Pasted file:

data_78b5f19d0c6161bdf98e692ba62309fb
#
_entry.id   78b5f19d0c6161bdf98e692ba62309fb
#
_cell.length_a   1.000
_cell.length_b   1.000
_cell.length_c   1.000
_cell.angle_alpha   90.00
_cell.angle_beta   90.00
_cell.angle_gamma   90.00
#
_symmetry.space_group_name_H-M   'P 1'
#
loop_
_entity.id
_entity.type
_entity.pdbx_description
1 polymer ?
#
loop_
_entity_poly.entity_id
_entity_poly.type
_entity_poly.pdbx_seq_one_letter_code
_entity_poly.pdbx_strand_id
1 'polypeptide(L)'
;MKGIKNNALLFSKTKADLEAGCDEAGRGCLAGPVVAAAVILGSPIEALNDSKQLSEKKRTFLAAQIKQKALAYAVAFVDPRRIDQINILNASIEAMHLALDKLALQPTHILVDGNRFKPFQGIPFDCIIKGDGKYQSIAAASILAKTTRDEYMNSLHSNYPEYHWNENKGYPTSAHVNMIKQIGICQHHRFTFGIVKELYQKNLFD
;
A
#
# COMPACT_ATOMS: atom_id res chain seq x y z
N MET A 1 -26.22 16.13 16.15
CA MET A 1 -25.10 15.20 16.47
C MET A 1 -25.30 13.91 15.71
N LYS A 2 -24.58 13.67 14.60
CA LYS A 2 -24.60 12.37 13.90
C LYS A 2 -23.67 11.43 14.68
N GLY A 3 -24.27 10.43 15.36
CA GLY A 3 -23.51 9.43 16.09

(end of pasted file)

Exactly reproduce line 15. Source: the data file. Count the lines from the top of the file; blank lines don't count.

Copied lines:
_entity.id